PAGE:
Frank Gehry’s cultural centre in the Bois de Boulogne was born into controversy but is now accepted as a phenomenal piece of architecture whose structural gymnastics defy belief.
La Fondation Louis Vuitton, a remarkable building by any standard, was designed by the illustrious Frank Gehry. The architect was invited by Bernard Arnault, chairman of LVMH, to consider designing an art museum for the Louis Vuitton Foundation for Creation on the edge of the Bois de Boulogne in Paris, and the project was first presented in 2006 with a cost estimate of around €100m. The City of Paris, which owned the park, granted a building permit in 2007.
But in 2011 an association for the safeguarding of the Bois de Boulogne won a court battle against the project, with the judge determining it too close to a tiny asphalt road that was deemed a public right of way. The City appealed and the museum was ruled to be in the national interest; legislation was passed allowing construction to proceed on the basis that it would become “a major work of art for the whole world”. The centre opened to the public in October 2014 at a reported cost of $143m – though three years later the true cost was revealed to have been nearer $900m.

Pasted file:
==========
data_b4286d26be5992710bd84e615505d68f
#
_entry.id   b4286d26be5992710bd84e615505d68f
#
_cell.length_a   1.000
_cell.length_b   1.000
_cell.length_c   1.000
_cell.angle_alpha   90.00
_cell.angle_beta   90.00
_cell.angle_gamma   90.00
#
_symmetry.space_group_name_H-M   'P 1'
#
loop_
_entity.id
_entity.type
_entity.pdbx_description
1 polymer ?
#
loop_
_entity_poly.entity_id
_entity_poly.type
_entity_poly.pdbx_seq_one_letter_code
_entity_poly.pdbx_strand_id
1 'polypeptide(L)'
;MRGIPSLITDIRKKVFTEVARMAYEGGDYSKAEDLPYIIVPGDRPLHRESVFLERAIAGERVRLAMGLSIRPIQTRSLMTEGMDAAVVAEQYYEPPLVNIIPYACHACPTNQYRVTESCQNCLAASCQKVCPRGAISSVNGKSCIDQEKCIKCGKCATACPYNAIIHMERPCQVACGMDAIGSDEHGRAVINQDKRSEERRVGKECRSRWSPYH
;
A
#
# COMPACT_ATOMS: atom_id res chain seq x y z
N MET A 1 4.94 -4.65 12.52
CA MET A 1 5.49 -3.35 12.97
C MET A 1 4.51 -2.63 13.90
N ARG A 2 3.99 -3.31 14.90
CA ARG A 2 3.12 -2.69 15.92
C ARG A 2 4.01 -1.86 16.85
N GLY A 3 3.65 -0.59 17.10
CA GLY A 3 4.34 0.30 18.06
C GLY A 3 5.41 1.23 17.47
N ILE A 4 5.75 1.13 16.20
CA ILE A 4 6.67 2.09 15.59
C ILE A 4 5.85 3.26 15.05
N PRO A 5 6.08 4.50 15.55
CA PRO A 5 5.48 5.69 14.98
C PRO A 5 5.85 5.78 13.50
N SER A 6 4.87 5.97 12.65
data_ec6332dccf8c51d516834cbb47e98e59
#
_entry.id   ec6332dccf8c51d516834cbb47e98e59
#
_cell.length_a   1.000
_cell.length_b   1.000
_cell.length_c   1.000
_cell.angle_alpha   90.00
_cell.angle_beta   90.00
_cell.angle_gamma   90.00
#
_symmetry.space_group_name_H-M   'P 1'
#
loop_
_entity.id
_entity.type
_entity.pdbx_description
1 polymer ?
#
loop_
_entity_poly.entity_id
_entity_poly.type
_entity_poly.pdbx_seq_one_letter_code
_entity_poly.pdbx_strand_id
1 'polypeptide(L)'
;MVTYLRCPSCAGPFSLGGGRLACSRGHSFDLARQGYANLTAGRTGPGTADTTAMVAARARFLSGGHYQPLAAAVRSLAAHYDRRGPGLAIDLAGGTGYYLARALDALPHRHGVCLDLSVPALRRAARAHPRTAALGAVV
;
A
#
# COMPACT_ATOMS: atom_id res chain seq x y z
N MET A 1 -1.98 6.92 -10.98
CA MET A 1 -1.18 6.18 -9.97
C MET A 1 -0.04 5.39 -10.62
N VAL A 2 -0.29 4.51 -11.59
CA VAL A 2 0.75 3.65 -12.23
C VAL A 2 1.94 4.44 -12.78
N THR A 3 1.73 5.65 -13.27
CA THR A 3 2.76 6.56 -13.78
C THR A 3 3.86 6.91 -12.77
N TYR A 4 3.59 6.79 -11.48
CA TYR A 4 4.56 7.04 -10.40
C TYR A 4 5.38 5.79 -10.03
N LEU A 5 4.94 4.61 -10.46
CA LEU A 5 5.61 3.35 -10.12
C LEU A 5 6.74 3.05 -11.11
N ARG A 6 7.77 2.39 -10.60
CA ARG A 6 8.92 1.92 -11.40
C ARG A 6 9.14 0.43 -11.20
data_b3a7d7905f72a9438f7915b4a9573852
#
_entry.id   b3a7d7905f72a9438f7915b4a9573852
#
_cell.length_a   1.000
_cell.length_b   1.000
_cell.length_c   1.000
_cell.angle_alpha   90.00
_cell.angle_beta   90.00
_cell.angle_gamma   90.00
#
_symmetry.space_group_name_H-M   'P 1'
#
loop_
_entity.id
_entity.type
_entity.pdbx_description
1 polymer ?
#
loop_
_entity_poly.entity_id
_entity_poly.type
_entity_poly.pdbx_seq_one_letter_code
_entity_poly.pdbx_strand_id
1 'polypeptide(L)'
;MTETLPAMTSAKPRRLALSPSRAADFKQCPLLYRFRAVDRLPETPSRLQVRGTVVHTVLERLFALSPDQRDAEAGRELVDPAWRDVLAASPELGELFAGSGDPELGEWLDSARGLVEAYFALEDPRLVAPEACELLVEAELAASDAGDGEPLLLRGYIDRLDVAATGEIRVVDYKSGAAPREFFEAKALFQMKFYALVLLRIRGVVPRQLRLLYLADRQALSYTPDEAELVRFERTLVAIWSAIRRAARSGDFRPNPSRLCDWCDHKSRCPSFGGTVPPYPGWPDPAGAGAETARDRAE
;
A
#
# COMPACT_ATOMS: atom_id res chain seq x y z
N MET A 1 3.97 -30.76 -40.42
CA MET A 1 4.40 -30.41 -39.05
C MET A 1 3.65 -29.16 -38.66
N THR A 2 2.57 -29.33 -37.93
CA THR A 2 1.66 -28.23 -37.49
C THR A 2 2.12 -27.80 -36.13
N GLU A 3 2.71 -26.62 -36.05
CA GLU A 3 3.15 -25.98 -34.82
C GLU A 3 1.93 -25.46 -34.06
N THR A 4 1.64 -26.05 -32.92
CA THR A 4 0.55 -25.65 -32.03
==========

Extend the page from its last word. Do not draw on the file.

Upon Arnault’s invitation, Frank Gehry had visited the garden, and imagined an architecture inspired by the glass Grand Palais. When I went to see the museum in 2015, I was taken aback by the complexity of the structure, which appeared somewhat as a geometrical solution to Gehry’s quite amazing designs. The two-storey structure has 11 galleries totalling some 41,000 sq. ft, a voluminous 350-seat auditorium and multiple roof terraces for events and art installations.